turtle conservation
Night Patrol at Georgia Sea Turtle Center. Photo courtesy of Breanna Ondich.

2) Help Injured Sea Turtles (Jekyll Island, Georgia, USA)

You don’t have to travel outside the US to engage in turtle conservation. The Georgia Sea Turtle Center, located on Jekyll Island, Georgia is an internationally acclaimed facility that integrates wildlife rehabilitation with cutting-edge research and hands-on educational programs for the public.

The center treats injured and ill animals and visitors can get up close with sea turtles undergoing rehabilitation. You can also participate in night patrols to observe these creatures in their natural habitat. The facility is passionate about promoting conservation awareness, encouraging responsibility for maintaining healthy ecosystems and empowering individuals to act locally, regionally and globally for environmental protection.

Admission to the center is $7 for adults. Your entrance fee helps offset operational costs for rehabilitated turtles.

turtle conservation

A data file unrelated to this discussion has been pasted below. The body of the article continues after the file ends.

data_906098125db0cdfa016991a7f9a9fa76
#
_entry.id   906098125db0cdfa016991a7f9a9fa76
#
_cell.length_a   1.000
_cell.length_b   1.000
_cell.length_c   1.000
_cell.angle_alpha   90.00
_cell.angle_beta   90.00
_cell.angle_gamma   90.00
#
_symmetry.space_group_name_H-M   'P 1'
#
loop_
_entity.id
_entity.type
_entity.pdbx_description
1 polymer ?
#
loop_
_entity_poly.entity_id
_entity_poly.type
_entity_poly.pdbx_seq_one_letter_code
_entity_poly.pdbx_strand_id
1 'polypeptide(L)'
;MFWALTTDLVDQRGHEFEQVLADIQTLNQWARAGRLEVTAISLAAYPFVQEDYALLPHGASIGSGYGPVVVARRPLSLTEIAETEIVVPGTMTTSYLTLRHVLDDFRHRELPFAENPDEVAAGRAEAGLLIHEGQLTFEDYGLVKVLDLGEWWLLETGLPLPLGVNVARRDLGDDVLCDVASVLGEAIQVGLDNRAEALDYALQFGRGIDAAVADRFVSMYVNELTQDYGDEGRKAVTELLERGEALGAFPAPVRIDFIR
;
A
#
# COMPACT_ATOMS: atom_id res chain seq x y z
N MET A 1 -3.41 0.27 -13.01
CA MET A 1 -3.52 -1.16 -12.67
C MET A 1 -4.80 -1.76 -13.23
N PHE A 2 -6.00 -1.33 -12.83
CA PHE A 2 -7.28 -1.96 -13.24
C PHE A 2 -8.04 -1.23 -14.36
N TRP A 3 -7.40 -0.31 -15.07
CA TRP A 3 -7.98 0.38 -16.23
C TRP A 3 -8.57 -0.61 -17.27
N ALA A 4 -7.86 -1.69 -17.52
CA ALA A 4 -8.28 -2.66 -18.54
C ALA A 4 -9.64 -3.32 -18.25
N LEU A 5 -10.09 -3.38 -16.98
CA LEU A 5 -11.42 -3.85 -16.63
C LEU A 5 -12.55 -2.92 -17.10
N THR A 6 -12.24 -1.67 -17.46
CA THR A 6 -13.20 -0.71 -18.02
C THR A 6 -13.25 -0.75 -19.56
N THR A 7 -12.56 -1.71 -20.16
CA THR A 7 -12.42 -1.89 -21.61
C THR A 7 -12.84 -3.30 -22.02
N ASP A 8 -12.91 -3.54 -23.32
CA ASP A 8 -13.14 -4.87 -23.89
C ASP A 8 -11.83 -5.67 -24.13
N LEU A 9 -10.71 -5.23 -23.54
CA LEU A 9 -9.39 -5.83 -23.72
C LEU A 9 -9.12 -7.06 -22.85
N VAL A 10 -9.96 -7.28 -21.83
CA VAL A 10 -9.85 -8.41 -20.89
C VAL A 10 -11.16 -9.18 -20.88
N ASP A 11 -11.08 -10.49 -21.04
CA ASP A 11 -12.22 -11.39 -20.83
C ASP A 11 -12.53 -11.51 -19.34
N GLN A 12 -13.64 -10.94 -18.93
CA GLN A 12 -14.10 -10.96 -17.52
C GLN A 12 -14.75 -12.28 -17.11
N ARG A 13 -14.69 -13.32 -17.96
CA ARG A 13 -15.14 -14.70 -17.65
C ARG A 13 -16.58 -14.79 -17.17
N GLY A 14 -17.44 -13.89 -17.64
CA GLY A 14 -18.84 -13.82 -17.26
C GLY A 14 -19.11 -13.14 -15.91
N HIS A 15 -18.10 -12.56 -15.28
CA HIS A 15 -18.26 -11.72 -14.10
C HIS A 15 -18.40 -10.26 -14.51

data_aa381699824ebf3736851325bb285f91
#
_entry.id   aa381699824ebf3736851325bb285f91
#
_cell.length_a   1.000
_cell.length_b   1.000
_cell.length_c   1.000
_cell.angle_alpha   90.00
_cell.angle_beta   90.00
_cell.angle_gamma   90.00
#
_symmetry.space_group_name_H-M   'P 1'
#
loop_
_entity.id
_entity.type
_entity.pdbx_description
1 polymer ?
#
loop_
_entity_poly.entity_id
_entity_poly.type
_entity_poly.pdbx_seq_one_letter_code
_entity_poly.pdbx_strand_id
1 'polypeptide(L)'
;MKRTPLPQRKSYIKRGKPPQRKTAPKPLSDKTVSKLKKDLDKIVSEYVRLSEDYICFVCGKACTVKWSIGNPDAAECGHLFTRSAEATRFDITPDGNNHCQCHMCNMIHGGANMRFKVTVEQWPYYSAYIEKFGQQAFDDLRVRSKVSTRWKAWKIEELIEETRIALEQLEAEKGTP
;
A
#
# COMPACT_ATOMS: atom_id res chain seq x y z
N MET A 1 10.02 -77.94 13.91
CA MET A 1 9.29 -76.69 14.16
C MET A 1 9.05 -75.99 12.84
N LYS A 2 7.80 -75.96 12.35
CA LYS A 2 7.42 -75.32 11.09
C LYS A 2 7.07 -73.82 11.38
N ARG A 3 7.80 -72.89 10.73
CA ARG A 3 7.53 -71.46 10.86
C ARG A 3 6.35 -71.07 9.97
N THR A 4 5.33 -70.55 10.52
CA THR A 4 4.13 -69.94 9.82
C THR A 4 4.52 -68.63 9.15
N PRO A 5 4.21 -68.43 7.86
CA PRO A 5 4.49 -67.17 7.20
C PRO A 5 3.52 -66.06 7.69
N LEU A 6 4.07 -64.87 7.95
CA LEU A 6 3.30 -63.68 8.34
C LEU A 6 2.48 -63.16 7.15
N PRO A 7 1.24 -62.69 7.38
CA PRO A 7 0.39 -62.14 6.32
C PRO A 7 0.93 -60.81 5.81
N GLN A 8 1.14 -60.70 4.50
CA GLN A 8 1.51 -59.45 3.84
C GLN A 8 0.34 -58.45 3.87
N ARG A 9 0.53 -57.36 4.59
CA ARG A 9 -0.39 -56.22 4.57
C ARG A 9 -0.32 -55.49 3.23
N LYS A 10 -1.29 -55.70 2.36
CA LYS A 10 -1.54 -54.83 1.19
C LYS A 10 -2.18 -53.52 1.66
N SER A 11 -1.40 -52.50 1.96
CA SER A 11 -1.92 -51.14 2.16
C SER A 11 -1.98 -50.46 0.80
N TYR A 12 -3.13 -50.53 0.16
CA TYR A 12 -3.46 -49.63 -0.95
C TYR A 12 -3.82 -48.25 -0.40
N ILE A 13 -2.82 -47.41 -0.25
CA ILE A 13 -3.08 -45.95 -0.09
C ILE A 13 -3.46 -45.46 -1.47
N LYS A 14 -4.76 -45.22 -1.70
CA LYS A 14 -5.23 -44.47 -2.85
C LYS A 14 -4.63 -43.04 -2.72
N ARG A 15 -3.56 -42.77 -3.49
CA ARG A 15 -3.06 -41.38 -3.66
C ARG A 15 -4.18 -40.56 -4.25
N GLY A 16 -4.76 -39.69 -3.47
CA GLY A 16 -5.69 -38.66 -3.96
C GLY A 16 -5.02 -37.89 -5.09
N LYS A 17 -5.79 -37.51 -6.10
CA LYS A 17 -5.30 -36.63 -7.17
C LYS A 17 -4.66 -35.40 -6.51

LAST turtles. Photo courtesy of Thomas Shahan.

3) Nurture Injured Sea Turtles (La Palma, Costa Rica)

Latin American Sea Turtles (LAST) is an organization of wildlife experts from 40 nations who are dedicated to saving endangered water species, especially sea turtles. They have a research station close to La Palma, Costa Rica and you can join them on a boating expedition to catch sea turtles for tagging.

You can help researchers use turtle-friendly nets to bring turtles for a medical check-up and take biometric data, including blood samples, weight and shell measurements. The turtles are then tagged and released back into the ocean.

This 6 hour tour costs $100 and proceeds benefit LAST.